In praise of cats of a certain age

Posted: Wednesday, July 20, 2005

It's easy to fall for a kitten. They're just so darned cute! But before you take one home, consider whether you might be happier with a more mature cat.

Kittens are kittens for eight months. They are cats for about 18 years after that. And beyond a kitten's sex and color, there's little you can tell about what kind of cat it is going to be: large or small, nutty or mellow, quiet or talkative. I once chose a tiny kitten, the runt of the litter born to a diminutive mother cat. By the time my kitten was 18 months old, she weighed 16 pounds and stood eye-to-eye with the neighbors' cocker spaniel. Apparently, the kitten took after her dad.

All kittens are very playful for the first eight months. At our house, we call it the "curtain climbing" stage. Why do kittens climb curtains? Because they're kittens, and that's the kind of thing kittens do. I've seen various kittens dive into a plate-glass window, leap like flying squirrels from the second-floor balcony, and wade into a hot pizza. One persisted in jumping into the refrigerator every time I opened the door.

These kittens aren't misbehaving. They are exploring the world, and developing senses, coordination and skills through play. It's nature's way of bringing up baby, but dealing with it may be a bit more than you had in mind.

The period of super-active play tapers off in the eighth month. Within the following weeks, each kitten's unique temperament becomes apparent. Simultaneously, the kitten reaches almost full adult stature and its coat length and texture stabilize. There's plenty of kittenish behavior and growth to come, but you have a very good idea of what kind of cat the youngster will be. If you want the best of both worlds, kittenhood minus the crazies, look for a cat between 9 months and 2 years old.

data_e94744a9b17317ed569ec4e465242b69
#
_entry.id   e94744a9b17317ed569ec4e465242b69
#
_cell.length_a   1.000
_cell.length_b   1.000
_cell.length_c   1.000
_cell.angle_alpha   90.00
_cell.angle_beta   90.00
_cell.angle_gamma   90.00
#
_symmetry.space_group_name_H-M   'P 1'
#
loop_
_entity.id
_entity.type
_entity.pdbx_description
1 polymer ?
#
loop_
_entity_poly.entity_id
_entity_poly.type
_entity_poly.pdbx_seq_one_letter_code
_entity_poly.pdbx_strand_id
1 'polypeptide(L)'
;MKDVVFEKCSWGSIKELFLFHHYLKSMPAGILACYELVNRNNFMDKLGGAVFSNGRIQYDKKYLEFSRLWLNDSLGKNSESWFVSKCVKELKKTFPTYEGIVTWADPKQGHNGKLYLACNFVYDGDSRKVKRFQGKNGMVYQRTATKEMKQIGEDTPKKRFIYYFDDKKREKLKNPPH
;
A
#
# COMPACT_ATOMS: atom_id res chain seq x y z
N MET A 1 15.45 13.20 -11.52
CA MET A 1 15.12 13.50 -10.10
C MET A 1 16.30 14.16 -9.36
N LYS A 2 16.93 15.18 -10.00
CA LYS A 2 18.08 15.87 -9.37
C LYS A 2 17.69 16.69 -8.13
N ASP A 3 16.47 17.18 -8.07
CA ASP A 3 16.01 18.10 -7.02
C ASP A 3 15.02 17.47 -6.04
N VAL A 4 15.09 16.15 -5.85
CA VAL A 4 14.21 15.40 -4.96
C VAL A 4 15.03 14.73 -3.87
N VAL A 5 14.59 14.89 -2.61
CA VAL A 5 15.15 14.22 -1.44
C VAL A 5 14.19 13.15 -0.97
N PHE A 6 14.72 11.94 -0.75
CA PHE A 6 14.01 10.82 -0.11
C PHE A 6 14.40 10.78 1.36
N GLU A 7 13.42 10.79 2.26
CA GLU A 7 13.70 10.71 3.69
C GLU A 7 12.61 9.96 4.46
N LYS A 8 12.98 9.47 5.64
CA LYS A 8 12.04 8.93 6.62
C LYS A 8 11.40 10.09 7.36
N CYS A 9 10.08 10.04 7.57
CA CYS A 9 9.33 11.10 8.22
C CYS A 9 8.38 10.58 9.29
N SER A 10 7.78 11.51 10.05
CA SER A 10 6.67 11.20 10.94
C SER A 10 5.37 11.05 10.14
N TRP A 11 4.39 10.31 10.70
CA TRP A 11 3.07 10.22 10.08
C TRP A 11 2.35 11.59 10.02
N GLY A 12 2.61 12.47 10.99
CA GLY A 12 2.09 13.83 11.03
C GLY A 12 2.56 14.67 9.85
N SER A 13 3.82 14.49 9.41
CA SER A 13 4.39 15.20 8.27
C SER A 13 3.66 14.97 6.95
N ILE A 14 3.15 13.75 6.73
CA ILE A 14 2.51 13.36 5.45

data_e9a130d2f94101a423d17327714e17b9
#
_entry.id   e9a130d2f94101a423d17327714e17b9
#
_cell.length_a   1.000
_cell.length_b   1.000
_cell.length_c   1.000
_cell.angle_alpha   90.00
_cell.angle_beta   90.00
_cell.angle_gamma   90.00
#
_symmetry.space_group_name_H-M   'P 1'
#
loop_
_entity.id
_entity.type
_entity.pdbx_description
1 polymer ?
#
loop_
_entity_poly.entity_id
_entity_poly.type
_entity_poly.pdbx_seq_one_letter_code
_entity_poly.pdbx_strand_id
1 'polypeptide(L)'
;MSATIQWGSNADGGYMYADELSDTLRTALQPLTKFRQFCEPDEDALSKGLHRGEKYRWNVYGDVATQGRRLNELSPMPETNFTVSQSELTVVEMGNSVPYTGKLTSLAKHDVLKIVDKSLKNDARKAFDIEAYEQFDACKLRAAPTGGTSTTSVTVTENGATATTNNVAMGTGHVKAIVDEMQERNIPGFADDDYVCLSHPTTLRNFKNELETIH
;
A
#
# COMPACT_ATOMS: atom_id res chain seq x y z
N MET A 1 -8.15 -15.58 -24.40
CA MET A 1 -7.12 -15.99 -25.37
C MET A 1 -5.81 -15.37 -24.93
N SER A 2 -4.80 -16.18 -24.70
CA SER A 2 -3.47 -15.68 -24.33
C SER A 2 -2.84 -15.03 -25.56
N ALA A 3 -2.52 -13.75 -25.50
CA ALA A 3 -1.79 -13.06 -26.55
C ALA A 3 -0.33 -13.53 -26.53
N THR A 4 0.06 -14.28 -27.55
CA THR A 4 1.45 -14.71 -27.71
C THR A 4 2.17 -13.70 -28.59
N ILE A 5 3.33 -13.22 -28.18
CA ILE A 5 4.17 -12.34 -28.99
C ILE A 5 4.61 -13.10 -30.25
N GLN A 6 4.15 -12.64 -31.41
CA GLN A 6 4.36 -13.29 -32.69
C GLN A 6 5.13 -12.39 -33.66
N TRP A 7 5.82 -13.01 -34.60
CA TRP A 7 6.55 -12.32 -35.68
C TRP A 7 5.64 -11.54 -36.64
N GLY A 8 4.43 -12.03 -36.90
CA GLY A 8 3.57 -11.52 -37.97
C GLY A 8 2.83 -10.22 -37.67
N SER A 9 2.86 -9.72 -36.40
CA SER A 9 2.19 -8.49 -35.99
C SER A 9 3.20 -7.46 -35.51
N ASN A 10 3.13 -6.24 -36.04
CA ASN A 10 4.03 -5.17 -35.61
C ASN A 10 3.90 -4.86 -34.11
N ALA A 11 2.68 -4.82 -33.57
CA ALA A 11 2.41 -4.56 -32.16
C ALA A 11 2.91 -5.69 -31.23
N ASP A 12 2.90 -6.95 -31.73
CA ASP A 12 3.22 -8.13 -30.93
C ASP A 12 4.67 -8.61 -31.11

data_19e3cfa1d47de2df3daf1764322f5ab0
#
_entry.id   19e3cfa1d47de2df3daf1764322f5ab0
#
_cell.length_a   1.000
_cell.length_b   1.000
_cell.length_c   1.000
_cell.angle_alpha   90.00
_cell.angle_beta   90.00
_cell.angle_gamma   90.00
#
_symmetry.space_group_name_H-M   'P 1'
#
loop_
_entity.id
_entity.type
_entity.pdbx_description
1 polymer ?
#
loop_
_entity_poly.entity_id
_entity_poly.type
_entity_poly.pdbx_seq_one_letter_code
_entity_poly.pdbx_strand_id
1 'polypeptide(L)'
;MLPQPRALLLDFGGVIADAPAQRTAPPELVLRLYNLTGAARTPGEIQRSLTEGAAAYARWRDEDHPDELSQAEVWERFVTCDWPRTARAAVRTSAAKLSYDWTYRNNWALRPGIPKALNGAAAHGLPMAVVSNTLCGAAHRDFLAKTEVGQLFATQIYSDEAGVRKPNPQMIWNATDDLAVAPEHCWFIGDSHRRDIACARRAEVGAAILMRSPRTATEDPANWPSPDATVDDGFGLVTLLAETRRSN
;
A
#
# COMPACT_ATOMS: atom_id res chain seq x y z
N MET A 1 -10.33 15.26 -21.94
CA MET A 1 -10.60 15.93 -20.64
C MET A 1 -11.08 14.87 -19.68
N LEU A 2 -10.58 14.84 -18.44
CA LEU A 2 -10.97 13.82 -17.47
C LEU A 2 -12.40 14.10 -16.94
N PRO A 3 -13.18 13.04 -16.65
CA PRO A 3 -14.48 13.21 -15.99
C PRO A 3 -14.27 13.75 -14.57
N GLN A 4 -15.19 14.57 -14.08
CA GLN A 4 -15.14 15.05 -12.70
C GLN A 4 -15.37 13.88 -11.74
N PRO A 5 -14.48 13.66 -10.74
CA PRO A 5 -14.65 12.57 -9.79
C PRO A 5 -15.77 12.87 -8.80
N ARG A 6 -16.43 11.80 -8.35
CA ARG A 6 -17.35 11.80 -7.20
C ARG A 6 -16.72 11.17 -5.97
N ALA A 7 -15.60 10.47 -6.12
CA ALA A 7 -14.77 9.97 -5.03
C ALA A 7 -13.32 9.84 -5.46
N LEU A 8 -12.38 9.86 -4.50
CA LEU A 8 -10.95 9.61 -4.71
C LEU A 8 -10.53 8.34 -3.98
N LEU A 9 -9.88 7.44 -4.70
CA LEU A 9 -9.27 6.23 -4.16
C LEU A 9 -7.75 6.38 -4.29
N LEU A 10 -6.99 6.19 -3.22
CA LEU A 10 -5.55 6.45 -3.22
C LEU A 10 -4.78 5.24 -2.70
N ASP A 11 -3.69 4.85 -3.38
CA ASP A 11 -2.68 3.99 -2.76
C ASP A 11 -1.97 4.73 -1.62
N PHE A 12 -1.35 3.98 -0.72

Most cats reach full adulthood by age 2. Between ages 1 and 6, they will be active young cats. Most of them mellow out beginning around age 6. As a friend of mine puts it, they turn into "grand, old cats." Thus they remain for the rest of their lives.

Mature people often prefer the company of the grand, old cats. They are more companionable, creatures of habit rather than impulse. Also, we who are no longer spring chickens can't help but be concerned about what will happen to our pets when we can no longer care for them. From that standpoint, it makes sense for mature humans to choose older cats.

People of any age choose a cat over a kitten if they want to be sure it will not kill birds. Hunting is not instinctive, but a skill kittens must learn from their mother when they are a few weeks old. Miss that window of opportunity (or have a non-hunting mother), and they are non-hunters for life. Because hunting lessons come before a kitten is old enough to leave its mother's side, you won't know whether a kitten will be a hunter unless you know the mom.

Some people want a skilled mouser. They, too, choose from more mature cats who already have demonstrated that they can do the job.

People who want a declawed cat are wise to adopt one that already has been declawed. It's not uncommon for cats to develop behavior problems after their claws are removed. Some become biters after they lose their primary means of defense. Others will no longer use the litter box because of sensitive nerve endings that can make it painful for the cat to dig. Adopting a cat who has been declawed and adjusted successfully is a surer bet than declawing a youngster and hoping for the best. It also saves the cost of the surgery.

Finally, in this community, there are people who seek out and adopt the elderly cats of people whose age or illness has forced them to part with their pets. I can't think of a more caring thing to do for those animals -- and for the people who love them.

• Linda Daniel has spent her life in the company of cats, most of whom simply showed up at her door. She volunteers at the Gastineau Humane Society.



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